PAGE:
“Cockle Creek? Ooo, I wouldn’t put in there” my sister’s mate, the local, said “They’ve been dumping heavy metals in that spot for years! And there’s the sewage farm up the river as well. I’d steer well clear”.
I muttered to my sister as we walked away “What do you think? Are you worried about heavy metals and sewage?”
“Nah! Let’s do it!”
The power of poo. Over the last couple of years, I’ve been hearing a lot about it from my fabulous friend and colleague, Cath Simpson, at this very minute writing a documentary for Radio National full of plops and splashes.
Thanks to some bad experiences with cholera and typhoid, we modern city dwellers generally a bit iffy about human excrement. But the bacteria that dwell in and on us – our own personal ecosystems – seem to be quite critical to human health. While I’m a huge fan of the toilet, poo is not all bad. If you have a nasty case of Clostridium difficile, for instance – an infection that kills 30,000 Americans every year, often older people in hospitals who have had their bacterial ecosystems depopulated by antibiotics – a “faecal transplant” from a healthy donor is might well be your best chance of a cure.
If the much of Western world, with its convenient superphosphate fertiliser and cow-pat free central heating, has been a bit “ew” about excrement, one sub-culture has held the faith. Bird watchers have never lost confidence in the value of ordure.
When Birdlife Australia asks “where’s your favourite birdwatching spot?”, do you choose an offshore island, fringed with white sand? the lush splendour of the tropical rainforest? Or choice number three, a sewage treatment plant? And you guessed it, the first comment is a ringing endorsement of the glories of the Alice Springs Sewage Ponds.
So I wasn’t really surprised at the new and exciting birdlife I saw up Cockle Creek in amongst the drowned computer monitors, abandoned bridge footings and Impressionist riverscapes subtly enhanced by a discreet discarded tyre.
So many striated herons I got bored of taking photos. White-cheeked honeyeaters. Orioles. Black faced cuckoo shrikes. White breasted woodswallows, showing off their 80s batwing styling. Double-banded finches with their neat dress shirts, black ties and cummerbunds.
Why are sewage treatment plants so great for birds? Well, wetlands are a particularly threatened habitat – a third of Victoria’s wetlands have been drained over the last two hundred years, for instance – and old-style sewage ponds offer alternative places for birds to feed and rest, especially during droughts. With plenty of nutrients, the settling ponds of sewage treatment plants actually offer more invertebrate snacks than natural wetlands, and sustain a greater range birds. Christopher Murray’s research in Victoria has found that newer treatment plants – the dynamic sounding “activated sludge” facilities – that take up less expensive real estate than old-fashioned waste stabilisation ponds (and smell better) are less appealing from a waterbird’s point of view.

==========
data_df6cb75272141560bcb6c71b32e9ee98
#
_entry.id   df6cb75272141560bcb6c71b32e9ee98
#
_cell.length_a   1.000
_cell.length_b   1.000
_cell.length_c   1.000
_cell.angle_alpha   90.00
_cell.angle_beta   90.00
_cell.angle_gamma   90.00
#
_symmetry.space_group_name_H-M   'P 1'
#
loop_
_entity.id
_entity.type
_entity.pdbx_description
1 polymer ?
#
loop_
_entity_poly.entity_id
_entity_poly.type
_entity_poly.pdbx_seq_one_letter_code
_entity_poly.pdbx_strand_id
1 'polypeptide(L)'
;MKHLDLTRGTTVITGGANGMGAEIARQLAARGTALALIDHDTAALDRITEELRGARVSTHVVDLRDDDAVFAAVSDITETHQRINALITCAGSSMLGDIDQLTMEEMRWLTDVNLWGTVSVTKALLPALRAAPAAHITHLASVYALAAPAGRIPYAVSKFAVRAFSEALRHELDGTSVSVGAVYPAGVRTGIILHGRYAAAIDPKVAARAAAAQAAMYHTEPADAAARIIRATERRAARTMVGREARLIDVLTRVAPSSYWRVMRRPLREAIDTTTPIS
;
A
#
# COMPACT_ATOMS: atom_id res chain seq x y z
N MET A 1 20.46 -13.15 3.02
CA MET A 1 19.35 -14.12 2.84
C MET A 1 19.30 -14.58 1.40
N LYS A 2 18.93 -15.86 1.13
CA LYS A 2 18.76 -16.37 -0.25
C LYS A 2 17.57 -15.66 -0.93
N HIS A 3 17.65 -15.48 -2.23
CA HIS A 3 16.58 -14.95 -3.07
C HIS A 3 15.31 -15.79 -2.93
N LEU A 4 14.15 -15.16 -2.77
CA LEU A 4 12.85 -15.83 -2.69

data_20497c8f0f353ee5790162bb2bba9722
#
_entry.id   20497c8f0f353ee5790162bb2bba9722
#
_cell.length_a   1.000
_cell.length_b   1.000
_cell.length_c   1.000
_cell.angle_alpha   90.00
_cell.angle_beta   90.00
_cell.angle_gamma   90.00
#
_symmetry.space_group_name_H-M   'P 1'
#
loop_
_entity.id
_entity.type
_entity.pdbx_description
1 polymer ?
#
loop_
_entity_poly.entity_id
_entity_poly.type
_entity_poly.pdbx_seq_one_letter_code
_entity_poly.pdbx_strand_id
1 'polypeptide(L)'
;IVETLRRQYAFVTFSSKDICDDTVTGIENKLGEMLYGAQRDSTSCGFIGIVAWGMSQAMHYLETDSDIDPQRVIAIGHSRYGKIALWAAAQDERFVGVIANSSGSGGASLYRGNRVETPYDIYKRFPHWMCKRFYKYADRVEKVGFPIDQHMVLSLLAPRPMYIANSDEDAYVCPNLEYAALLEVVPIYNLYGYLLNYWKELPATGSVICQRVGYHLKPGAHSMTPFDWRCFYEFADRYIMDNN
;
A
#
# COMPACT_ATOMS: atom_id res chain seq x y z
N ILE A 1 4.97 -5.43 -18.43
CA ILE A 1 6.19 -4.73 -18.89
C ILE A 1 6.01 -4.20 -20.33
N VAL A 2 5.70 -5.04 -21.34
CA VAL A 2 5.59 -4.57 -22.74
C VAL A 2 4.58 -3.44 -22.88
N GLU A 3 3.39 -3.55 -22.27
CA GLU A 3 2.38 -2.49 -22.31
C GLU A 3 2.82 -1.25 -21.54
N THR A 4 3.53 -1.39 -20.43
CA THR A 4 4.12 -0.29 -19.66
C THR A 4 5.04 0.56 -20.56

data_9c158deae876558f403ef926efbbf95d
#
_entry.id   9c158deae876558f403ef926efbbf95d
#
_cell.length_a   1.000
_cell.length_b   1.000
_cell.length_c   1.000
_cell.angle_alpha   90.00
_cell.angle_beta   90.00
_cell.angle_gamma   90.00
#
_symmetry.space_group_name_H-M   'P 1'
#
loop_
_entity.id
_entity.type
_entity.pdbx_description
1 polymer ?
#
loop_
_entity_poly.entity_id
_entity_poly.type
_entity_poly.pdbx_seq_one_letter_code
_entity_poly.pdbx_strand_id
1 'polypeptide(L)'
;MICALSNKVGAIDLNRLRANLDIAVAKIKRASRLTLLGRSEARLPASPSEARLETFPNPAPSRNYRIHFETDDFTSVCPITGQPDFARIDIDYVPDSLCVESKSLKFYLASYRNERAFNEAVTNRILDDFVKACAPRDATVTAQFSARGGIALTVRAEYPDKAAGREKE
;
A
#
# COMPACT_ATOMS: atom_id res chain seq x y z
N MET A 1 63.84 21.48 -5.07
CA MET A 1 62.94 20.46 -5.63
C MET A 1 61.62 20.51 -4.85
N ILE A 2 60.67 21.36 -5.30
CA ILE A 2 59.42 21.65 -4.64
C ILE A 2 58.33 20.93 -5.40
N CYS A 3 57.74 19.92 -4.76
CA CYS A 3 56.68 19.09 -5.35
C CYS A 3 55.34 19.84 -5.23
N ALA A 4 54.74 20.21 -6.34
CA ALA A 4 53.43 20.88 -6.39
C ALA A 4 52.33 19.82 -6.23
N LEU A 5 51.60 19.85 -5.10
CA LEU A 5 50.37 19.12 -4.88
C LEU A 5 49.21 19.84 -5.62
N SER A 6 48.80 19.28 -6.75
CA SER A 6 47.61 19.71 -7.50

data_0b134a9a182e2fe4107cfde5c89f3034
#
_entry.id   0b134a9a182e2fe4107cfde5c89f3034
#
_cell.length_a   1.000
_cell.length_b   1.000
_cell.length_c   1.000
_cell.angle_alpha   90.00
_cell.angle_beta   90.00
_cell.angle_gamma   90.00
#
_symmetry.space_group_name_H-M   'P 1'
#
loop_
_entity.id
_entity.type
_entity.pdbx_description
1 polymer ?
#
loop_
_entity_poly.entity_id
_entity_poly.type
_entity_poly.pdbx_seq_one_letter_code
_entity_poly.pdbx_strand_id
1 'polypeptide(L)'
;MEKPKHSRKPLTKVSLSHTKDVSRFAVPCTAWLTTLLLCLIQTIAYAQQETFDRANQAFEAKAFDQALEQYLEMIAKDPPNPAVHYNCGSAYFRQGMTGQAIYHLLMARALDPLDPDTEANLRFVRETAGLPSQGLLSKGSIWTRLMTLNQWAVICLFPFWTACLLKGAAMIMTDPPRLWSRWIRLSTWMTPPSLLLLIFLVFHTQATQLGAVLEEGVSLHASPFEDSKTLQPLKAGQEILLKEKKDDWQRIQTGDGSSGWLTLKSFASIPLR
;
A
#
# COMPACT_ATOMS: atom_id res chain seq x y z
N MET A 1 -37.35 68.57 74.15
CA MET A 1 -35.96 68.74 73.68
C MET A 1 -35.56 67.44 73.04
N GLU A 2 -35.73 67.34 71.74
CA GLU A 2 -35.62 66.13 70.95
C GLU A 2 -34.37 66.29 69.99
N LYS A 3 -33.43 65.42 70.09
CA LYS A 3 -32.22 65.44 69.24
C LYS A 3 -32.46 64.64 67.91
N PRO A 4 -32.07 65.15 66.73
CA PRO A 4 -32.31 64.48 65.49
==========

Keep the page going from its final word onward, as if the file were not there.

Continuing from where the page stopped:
If the news on sewage plants is pretty good, I’m not so sure about the heavy metals. Cockle Creek really has been a dumping ground for cadmium and lead, among other things, from the smelter in Boolaroo, on and off for more than a century. There’s black slag from the plant tucked away in all sorts of unexpected places around the lake shore and lead, zinc, mercury and cadmium lurk in the creek’s sediment, 70 centimetres deep.
The smelter closed down in the noughties and the site is still being “remediated” for housing. Previous “abatement” strategies seemed to involve scraping off a few centimetres of topsoil and (after most of the local pre-schoolers were found to have worryingly high levels of lead in their blood) urging kids to “Wash wipe and scrape – you’ll be right mate!”. In the 1980s and early 1990s, the streets closest to the “The Sulphide” were rented out on the strict condition that the household should have no children or pets.
There’s a giant Bunnings there already, though, amidst the rubble. Perhaps the logic is that the visiting DIYers are heading home to put a mallet through an asbestos wall, so where’s the harm in throwing in a spot of bonus lead?
The local birds seem to be doing okay, though. A pair of ospreys nest at the top of a Norfolk pine at Speers Point, where Cockle Creek flows into Lake Macquarie, and this last year they’ve had chicks. Osprey are locavores and since they’re at the top of the food chain, anything toxic in the fish they eat ends up in their chicks. Eventually. It takes a while for our endlessly updated array of contaminants – from DDT to teflon, fire retardants and hypertension medications – to make it into the bloodstream of the baby raptors.
I’ll be back to Cockle Creek for sure, to see what the local sewage has in store for me. Trying to tread lightly, and hoping not to feel too much lead and mercury squelching between my toes…
Murray, C. G. & Hamilton, A. J. (2010). Perspectives on wastewater treatment wetlands and waterbird conservation. Journal of Applied Ecology, 47(5), 976–985. DOI: 10.1111/j.1365-2664.2010.01853.x
Murray, C. G., Loyn, R. H., Kasel, S., Hepworth, G., Stamation, K. & Hamilton, A. J. (2012). What can a database compiled over 22 years tell us about the use of different types of wetlands by waterfowl in south-eastern Australian summers? Emu: Austral Ornithology, 112(3), 209–217. DOI: 10.1071/MU11070
Murray, C. G., Kasel, S., Szantyr, E., Barratt, R. & Hamilton, A. J. (2013). Waterbird use of different treatment stages in waste-stabilisation pond systems. Emu: Austral Ornithology. DOI: 10.1071/MU12121
Murray, C. G. & Hamilton, A. J. (2012). Sewage ponds a refuge for wetland-deprived birds. ECOS, 175. http://www.ecosmagazine.com/?paper=EC12418